The change in status has had little overt effect on Jamal. A serious convert to Islam, he is little ruffled-or so it seems-by criticism or by the uncertainties of the music business. As Cannonball puts it, "he seems to be always at peace . . . He still doesn't do anything he doesn't
want to do, and he doesn't follow trends."

In conversation, Jamal projects the same serenity-with more than a touch of wit- that he communicates from the stand. He also clearly has a strength of will that has made it possible - in fact, necessary -for him to find and go his own way through the years, no matter what the critics wrote and no matter how apathetic some of the earlier audiences were. There is also the feeling of latent power in the man himself. At the Embers one night several years ago, annoyed beyond endurance by the perpetual artillery barrage of conversation in the room-no matter who was on the stand-Ahmad walked off in the middle of a set, and returned to Chicago. Now they listen.

There remains sharp critical controversy about Jamal, and even though more musicians than critics are beguiled by him, there is extensive debate about his place and value in jazz among the non-civilians as well. Most of even his harshest judges, however, would agree with one of them, bassist Bill Crow, who wrote that "his general conception has an undeniable charm." It is that almost ingenuous, airy, relaxed , floating charm that serves to identify Jamal instantly, and that has been the major factor in his large-scale acceptance among the jazz public. It is true that Jamal does not slash into the marrow of existence as do some pianists, but it is also true that in a time of general emulation, Jamal has created a whole, consistent musical personality that does not, as Cannonball underlined, follow fashion and that does cogently and lyrically express exactly what Jamal as a whole person wants to say.

In fact, the most attractive aspect of Jamal's playing to this listener is that there is no trace in it of a conscious posturing to be "hip," to be "aucourant." Jamal is himself when he plays, and that, after all, is what jazz is supposed to be all about.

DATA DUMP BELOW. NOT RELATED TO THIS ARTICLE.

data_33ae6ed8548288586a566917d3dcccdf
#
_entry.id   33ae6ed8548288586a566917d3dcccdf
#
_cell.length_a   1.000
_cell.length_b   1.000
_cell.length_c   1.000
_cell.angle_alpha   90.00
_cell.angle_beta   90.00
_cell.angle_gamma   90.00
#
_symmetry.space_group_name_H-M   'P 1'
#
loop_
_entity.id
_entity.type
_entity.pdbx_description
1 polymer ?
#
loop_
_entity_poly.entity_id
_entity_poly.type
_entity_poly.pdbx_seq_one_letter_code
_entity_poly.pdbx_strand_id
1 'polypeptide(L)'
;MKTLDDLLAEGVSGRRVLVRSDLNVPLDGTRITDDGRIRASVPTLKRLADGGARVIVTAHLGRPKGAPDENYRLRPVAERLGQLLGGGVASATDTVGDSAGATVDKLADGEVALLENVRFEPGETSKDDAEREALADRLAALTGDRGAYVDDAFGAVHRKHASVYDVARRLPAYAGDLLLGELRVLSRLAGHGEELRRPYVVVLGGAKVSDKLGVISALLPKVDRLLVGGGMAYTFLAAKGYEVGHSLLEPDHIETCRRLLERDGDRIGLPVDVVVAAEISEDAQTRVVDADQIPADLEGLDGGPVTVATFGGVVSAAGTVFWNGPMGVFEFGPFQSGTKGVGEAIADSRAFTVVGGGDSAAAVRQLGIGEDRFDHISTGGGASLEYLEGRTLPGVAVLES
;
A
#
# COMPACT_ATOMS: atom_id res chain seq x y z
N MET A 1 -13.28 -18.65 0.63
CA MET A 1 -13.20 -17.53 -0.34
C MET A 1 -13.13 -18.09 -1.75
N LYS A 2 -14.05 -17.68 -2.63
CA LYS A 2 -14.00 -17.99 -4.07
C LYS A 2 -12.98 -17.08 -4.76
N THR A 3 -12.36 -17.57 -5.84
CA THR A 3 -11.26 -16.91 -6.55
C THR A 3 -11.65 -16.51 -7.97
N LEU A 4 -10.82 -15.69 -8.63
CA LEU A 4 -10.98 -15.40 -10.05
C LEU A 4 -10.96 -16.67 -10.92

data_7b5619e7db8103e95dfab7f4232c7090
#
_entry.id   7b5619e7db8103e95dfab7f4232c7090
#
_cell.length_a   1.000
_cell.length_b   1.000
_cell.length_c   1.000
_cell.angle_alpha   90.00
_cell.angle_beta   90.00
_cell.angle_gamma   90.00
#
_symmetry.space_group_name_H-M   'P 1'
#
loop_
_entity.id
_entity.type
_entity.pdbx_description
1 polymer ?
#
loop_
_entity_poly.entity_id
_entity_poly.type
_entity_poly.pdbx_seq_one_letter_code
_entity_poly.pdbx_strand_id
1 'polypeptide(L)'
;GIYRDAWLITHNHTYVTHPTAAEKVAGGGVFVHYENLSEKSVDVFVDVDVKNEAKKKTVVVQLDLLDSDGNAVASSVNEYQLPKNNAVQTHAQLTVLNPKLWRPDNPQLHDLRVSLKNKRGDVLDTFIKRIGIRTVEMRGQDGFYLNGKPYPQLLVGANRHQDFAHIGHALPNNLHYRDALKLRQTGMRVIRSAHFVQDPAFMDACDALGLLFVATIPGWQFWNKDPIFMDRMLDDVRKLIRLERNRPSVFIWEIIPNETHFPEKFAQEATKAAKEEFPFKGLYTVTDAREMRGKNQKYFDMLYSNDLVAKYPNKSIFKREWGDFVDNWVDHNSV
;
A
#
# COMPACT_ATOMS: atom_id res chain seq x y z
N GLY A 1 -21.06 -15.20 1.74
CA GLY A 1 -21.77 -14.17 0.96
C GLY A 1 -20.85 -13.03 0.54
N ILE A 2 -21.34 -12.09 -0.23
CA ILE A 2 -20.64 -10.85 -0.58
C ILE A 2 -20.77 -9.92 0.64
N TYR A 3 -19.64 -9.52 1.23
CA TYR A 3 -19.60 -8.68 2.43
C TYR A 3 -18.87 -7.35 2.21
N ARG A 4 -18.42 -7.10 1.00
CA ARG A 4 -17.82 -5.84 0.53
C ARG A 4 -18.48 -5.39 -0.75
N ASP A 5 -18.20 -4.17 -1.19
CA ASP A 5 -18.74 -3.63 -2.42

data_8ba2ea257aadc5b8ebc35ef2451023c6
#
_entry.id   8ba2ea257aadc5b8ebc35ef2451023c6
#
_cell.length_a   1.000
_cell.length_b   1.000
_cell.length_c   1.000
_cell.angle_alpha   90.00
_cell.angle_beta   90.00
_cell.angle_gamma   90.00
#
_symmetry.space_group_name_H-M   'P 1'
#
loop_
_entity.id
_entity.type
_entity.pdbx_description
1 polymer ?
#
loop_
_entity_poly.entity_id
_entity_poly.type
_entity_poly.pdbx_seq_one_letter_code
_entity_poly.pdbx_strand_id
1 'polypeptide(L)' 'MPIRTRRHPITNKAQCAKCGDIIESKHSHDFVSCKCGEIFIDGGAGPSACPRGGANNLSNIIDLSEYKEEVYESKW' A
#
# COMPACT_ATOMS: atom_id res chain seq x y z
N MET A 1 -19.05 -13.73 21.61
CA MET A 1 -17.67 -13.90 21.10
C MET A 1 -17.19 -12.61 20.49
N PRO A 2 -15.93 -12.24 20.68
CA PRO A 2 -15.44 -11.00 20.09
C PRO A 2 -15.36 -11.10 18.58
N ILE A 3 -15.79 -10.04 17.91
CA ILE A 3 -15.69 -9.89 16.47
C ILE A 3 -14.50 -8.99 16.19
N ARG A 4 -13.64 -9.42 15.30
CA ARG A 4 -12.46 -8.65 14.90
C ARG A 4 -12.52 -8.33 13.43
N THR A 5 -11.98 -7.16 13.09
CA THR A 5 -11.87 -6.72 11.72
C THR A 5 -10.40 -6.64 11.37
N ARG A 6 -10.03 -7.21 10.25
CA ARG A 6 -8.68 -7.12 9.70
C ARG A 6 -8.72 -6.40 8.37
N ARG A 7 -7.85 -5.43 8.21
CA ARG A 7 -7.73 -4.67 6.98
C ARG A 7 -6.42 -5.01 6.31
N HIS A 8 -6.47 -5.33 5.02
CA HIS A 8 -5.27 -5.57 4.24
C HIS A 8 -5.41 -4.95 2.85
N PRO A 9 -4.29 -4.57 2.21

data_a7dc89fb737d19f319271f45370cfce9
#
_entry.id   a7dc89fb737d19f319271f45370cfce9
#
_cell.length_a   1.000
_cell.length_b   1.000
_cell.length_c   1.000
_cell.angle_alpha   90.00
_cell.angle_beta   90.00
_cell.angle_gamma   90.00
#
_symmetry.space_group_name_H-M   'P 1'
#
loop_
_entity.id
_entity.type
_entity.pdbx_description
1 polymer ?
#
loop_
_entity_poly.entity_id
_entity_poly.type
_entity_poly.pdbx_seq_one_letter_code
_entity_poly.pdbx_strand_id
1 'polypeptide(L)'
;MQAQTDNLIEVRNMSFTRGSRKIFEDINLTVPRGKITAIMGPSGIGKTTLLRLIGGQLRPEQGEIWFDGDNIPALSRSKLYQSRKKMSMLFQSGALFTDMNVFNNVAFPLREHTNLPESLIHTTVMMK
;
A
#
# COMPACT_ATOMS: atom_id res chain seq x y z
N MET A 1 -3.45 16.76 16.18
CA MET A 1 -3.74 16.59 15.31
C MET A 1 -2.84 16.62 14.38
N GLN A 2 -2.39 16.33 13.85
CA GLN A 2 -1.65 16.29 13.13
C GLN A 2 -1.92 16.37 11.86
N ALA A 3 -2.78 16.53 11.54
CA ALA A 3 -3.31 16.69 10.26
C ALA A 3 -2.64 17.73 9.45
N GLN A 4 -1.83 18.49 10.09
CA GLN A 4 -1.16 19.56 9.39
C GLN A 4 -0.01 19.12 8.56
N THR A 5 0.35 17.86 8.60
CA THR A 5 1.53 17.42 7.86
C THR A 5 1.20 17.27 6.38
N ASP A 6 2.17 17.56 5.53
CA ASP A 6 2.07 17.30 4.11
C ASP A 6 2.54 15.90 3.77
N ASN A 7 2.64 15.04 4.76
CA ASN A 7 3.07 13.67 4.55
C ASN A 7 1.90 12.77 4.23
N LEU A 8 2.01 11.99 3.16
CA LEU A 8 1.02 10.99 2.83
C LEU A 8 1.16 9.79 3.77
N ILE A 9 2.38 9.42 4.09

In essence, to return to the protagonist of this program, Ahmad Jamal's "piano scene" is simply an extension of his "scene" wherever he is and whatever he's doing. He's a relatively uncomplicated person, who has found in religion and family life a calmness of spirit that is reflected in his music. It is not, however, a passive calm. He also remains - somewhat paradoxically-highly self-critical and constantly determined to make his points more clearly. He doesn't pay any attention to negative reviews, he once said, because he knows all too well that the worst reviews he ever gets are from Ahmad Jamal.

-- Nat Hentoff, 1956

2 comments:

  1. cant believe this was written in 1956. Here I am in 2012 after having discovered Ahmad Jamal through his 1956 album live at the Pershing and loving every track on the album. it sounds so fresh and original- it's just unreal. Ahmad Jamal is a living legend of Jazz-he is not the great Monk or another living legend Horace Silver-he is simply Ahmad Jamal!

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  2. So true Basil. Last weekend I had the privilege to attend his concert in Dublin Ireland, and to meet him briefly afterwards. In these years since 1956 he has done so much musically, and his new output in his 80s is as strong as ever. Yet the man I met on Friday night was airy, serene, humble, comfortable in his skin, charming and kind. Long may he continue!